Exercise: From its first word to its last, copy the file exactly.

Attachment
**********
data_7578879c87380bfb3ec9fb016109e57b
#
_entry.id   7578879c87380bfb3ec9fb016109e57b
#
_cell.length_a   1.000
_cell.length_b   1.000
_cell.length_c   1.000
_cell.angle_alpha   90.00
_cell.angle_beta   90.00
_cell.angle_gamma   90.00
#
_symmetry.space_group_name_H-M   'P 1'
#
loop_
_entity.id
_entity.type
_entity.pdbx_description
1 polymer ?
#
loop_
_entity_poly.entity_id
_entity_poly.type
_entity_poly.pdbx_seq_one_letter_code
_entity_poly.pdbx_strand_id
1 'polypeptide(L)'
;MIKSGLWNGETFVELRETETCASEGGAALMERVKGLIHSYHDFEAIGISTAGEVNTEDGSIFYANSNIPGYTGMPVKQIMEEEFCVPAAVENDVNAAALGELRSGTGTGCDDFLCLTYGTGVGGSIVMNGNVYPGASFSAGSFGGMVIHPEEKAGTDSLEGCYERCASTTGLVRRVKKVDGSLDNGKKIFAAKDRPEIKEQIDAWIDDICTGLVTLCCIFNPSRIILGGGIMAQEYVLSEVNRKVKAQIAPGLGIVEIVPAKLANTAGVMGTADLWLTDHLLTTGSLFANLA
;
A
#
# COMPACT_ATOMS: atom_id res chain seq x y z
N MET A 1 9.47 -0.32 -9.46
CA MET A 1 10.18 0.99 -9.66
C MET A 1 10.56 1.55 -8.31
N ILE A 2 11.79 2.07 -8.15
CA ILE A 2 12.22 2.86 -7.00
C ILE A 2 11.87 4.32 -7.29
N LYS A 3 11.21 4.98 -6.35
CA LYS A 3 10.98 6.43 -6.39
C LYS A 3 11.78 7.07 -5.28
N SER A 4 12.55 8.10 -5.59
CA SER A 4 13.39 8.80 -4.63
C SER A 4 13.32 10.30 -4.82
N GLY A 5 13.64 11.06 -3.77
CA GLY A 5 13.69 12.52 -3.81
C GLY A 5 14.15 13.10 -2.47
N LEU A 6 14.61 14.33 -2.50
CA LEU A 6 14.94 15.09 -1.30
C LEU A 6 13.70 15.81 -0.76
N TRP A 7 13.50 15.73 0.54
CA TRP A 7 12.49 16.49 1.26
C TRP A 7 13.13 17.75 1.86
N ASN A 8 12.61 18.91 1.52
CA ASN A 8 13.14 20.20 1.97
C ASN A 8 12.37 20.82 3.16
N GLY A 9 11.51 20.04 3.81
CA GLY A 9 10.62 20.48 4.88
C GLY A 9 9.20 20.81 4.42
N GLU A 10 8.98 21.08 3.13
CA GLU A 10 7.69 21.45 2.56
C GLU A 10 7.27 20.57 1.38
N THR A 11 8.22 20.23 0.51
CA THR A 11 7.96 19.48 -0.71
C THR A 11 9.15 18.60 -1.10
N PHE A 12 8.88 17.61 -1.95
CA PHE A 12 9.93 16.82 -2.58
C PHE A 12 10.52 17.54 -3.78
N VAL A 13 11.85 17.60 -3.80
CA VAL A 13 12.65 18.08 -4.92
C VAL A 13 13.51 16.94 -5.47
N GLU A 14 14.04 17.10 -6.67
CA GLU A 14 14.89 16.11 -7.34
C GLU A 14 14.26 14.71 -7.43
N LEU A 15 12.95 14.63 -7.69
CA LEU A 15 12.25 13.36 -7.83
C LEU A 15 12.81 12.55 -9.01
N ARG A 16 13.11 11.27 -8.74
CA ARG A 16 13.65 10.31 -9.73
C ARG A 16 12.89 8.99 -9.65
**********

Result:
data_7578879c87380bfb3ec9fb016109e57b
#
_entry.id   7578879c87380bfb3ec9fb016109e57b
#
_cell.length_a   1.000
_cell.length_b   1.000
_cell.length_c   1.000
_cell.angle_alpha   90.00
_cell.angle_beta   90.00
_cell.angle_gamma   90.00
#
_symmetry.space_group_name_H-M   'P 1'
#
loop_
_entity.id
_entity.type
_entity.pdbx_description
1 polymer ?
#
loop_
_entity_poly.entity_id
_entity_poly.type
_entity_poly.pdbx_seq_one_letter_code
_entity_poly.pdbx_strand_id
1 'polypeptide(L)'
;MIKSGLWNGETFVELRETETCASEGGAALMERVKGLIHSYHDFEAIGISTAGEVNTEDGSIFYANSNIPGYTGMPVKQIMEEEFCVPAAVENDVNAAALGELRSGTGTGCDDFLCLTYGTGVGGSIVMNGNVYPGASFSAGSFGGMVIHPEEKAGTDSLEGCYERCASTTGLVRRVKKVDGSLDNGKKIFAAKDRPEIKEQIDAWIDDICTGLVTLCCIFNPSRIILGGGIMAQEYVLSEVNRKVKAQIAPGLGIVEIVPAKLANTAGVMGTADLWLTDHLLTTGSLFANLA
;
A
#
# COMPACT_ATOMS: atom_id res chain seq x y z
N MET A 1 9.47 -0.32 -9.46
CA MET A 1 10.18 0.99 -9.66
C MET A 1 10.56 1.55 -8.31
N ILE A 2 11.79 2.07 -8.15
CA ILE A 2 12.22 2.86 -7.00
C ILE A 2 11.87 4.32 -7.29
N LYS A 3 11.21 4.98 -6.35
CA LYS A 3 10.98 6.43 -6.39
C LYS A 3 11.78 7.07 -5.28
N SER A 4 12.55 8.10 -5.59
CA SER A 4 13.39 8.80 -4.63
C SER A 4 13.32 10.30 -4.82
N GLY A 5 13.64 11.06 -3.77
CA GLY A 5 13.69 12.52 -3.81
C GLY A 5 14.15 13.10 -2.47
N LEU A 6 14.61 14.33 -2.50
CA LEU A 6 14.94 15.09 -1.30
C LEU A 6 13.70 15.81 -0.76
N TRP A 7 13.50 15.73 0.54
CA TRP A 7 12.49 16.49 1.26
C TRP A 7 13.13 17.75 1.86
N ASN A 8 12.61 18.91 1.52
CA ASN A 8 13.14 20.20 1.97
C ASN A 8 12.37 20.82 3.16
N GLY A 9 11.51 20.04 3.81
CA GLY A 9 10.62 20.48 4.88
C GLY A 9 9.20 20.81 4.42
N GLU A 10 8.98 21.08 3.13
CA GLU A 10 7.69 21.45 2.56
C GLU A 10 7.27 20.57 1.38
N THR A 11 8.22 20.23 0.51
CA THR A 11 7.96 19.48 -0.71
C THR A 11 9.15 18.60 -1.10
N PHE A 12 8.88 17.61 -1.95
CA PHE A 12 9.93 16.82 -2.58
C PHE A 12 10.52 17.54 -3.78
N VAL A 13 11.85 17.60 -3.80
CA VAL A 13 12.65 18.08 -4.92
C VAL A 13 13.51 16.94 -5.47
N GLU A 14 14.04 17.10 -6.67
CA GLU A 14 14.89 16.11 -7.34
C GLU A 14 14.26 14.71 -7.43
N LEU A 15 12.95 14.63 -7.69
CA LEU A 15 12.25 13.36 -7.83
C LEU A 15 12.81 12.55 -9.01
N ARG A 16 13.11 11.27 -8.74
CA ARG A 16 13.65 10.31 -9.73
C ARG A 16 12.89 8.99 -9.65